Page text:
Q: You overlooked the danger when you replied to the woman who was invited on a hiking date by a man she’d had a crush on. You said that he probably got interested because he saw her with her new boyfriend. Well, he could also have wanted to murder her because of that. Every year, there’s news of a female body being found in a remote area — or not found after a disappearance.
A: Recall that this guy spent seven years barely noticing this woman before noticing she had a boyfriend and asking her out. This is not exactly the behavior of a man obsessed, brimming with jealous rage. Chances are, he just thought, “Hmm, I could hit that.” (And I very much doubt he meant “over the head with a shovel.”)
How likely is it that a date could end in a shallow grave? Well, according to the Bureau of Justice Statistics, in 2005, 513 women in the U.S. were murdered by “boyfriends” (men they were dating but not married to) and 164 men were murdered by “girlfriends.” (And yes, men, too, are victims of domestic violence, much of which goes unreported.) These intimate partner murder stats are a bit unreliable because the FBI doesn’t always identify the perp/victim relationship, but even if you include the 2,363 uncategorized murders of women, a woman’s chances of being a victim of “dinner and a murder” are seriously small. Divide the 513 number by the population of unmarried American women ages 15 to 64 — 45,752,000, per a 2009 Census Bureau sample — and a woman has an 11 in a million chance of getting offed by her date. (Statistically, she’s far more likely to speak Cherokee.)
Of course, those odds of getting murdered really only apply if she’s anywoman on anydate with anyman. Unfortunately, partly because people are reluctant to be seen as “blaming the victim,” there’s a politically correct popular notion that intimate partner violence happens at random, to random victims, kind of like an air conditioner falling out of a high window just as you’re underneath walking the dog.
But, various authorities on violence, including personal security expert Gavin de Becker and domestic violence researcher Jacquelyn Campbell, have independently identified very similar coercive, autonomy-limiting behaviors in men who murder their female partners. These behaviors echo the four items from a 1993 Statistics Canada survey that researchers Martin Daly and Margo Wilson noted were strong predictors that a woman will experience serious violence from a male partner: “1. He is jealous and doesn´t want you to talk to other men; 2. He tries to limit your contact with family or friends; 3. He insists on knowing who you are with and where you are at all times; 4. He calls you names to put you down or make you feel bad.”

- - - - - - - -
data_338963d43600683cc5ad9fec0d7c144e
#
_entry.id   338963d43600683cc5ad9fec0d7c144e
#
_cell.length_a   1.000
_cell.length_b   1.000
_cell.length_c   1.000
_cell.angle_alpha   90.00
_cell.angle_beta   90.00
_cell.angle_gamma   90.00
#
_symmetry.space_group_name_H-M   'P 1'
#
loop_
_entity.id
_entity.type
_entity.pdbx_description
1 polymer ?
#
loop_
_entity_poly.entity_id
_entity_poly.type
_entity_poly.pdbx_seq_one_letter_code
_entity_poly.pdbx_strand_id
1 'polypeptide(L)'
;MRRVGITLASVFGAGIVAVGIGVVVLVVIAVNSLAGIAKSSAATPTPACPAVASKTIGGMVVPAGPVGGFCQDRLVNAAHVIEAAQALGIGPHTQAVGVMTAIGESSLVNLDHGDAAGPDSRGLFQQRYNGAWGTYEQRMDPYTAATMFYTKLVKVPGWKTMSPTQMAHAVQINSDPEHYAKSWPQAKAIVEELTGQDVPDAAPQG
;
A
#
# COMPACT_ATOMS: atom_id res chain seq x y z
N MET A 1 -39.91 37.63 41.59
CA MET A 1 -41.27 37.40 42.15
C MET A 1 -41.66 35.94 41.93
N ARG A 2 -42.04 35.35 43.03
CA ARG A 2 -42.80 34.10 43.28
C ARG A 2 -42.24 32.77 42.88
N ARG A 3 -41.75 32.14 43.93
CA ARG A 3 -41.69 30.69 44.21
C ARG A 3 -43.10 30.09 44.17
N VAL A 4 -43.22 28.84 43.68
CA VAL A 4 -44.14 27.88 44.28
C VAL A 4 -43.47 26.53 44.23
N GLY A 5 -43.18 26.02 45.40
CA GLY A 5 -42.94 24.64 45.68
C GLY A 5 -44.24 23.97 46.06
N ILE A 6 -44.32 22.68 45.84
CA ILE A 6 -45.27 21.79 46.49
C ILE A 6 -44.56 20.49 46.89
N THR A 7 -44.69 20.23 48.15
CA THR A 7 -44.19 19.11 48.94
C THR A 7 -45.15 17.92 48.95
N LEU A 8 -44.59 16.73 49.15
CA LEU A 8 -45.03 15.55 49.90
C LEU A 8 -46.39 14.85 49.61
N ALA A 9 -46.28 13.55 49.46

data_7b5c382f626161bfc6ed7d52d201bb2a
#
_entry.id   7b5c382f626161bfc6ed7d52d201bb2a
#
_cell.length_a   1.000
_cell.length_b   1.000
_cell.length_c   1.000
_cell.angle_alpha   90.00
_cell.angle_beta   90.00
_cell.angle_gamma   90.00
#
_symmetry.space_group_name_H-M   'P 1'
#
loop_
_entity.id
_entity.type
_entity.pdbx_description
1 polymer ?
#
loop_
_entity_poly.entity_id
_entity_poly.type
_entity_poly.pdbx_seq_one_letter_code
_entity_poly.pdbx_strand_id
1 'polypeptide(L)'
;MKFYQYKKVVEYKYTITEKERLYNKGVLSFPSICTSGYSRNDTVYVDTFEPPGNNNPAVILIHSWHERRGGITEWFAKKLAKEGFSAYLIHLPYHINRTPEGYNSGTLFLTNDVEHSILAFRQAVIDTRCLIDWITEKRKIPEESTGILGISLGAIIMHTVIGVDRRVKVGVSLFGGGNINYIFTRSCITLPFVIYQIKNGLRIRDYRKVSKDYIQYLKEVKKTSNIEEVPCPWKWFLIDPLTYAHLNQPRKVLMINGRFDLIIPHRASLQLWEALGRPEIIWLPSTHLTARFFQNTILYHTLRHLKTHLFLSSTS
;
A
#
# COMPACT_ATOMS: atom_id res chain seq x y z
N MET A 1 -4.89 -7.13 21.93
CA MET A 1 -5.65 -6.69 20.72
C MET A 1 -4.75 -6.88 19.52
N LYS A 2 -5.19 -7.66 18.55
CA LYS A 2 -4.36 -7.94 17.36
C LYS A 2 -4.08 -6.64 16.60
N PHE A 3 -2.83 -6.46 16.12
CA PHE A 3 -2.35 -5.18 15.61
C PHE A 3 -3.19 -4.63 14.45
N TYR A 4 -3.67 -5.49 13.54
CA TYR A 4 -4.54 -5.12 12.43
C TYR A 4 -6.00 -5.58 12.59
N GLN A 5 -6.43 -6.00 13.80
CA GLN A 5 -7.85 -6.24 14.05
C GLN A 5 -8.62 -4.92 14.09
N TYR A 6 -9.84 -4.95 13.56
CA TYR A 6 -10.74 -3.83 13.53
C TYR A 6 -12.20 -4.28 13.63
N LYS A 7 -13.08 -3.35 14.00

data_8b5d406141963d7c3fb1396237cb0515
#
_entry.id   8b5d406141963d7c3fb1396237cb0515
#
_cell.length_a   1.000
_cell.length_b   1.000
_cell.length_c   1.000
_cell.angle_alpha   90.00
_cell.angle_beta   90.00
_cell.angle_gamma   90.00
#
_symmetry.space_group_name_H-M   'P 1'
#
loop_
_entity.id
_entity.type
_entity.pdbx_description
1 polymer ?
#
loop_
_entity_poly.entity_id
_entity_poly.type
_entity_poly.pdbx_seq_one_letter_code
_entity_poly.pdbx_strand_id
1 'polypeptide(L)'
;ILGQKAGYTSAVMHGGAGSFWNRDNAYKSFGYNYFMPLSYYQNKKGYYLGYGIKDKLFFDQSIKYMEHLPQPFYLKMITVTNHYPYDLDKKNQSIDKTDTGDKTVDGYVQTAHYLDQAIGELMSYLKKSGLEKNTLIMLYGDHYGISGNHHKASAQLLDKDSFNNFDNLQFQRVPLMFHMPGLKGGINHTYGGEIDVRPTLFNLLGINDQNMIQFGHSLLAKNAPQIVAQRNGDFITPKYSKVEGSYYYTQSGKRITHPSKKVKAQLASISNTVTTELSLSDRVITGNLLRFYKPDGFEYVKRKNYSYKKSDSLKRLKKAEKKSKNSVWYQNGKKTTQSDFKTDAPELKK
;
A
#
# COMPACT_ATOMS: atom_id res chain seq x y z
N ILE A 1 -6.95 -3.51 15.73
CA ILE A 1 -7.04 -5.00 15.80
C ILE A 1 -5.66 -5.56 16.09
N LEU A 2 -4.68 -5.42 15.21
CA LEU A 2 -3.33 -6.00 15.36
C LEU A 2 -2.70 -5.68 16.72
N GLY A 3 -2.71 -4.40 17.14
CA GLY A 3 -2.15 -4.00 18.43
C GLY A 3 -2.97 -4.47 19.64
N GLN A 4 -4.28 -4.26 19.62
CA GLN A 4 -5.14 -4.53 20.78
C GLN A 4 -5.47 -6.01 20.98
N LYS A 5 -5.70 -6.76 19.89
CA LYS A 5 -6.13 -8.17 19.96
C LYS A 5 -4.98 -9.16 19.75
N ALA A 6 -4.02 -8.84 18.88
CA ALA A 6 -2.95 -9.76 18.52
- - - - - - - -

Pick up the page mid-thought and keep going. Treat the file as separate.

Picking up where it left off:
Although government agencies and victim assistance organizations parrot the politically correct warning that intimate partner violence “can happen to anyone,” the truth is, certain women are more likely to be victimized, and research shows a stew of contributing social, financial, and cultural factors. (Poverty and prior experience of family violence are two biggies.) Amazingly, there’s almost no research showing the particular psychology that might make one more prone to get into (and stay in) a physically violent relationship. (In the scant findings there are, researchers are unable to tease out whether, say, low self-esteem precipitated victimization or was caused by it.) But, it seems likely that women who have low self-worth, who are “pleasers,” and who have abandonment issues — women who are more likely to stay in emotionally abusive relationships — are more likely to stay in physically abusive ones. De Becker, in his vast experience with victims and victimizers, concurs, observing in “The Gift of Fear” that “men who cannot let go choose women who cannot say no.”
The muzzle of political correctness — intended to protect the feelings of victims — actually makes women more likely to be victimized by stifling discussion about who becomes a victim and how they might prevent it. Interestingly, the bounds of political correctness don’t extend to how we portray men. But, demonizing all men as deadly is like demonizing crossing the street because many people die each year at intersections (983 in 2009). A better idea is to look both ways. In relationships, this means assessing your individual risk for victimization and fixing feelings of low self-worth instead of trying to plaster over them with a partner — a partner you may feel compelled to cling to no matter what. In dating, this means engaging your judgment — not going off into the woods with some guy you barely know but also not seeing life as one giant “Law & Order” episode: “Hey, pretty lady…in the mood for a murder-suicide, or would you rather just see a movie?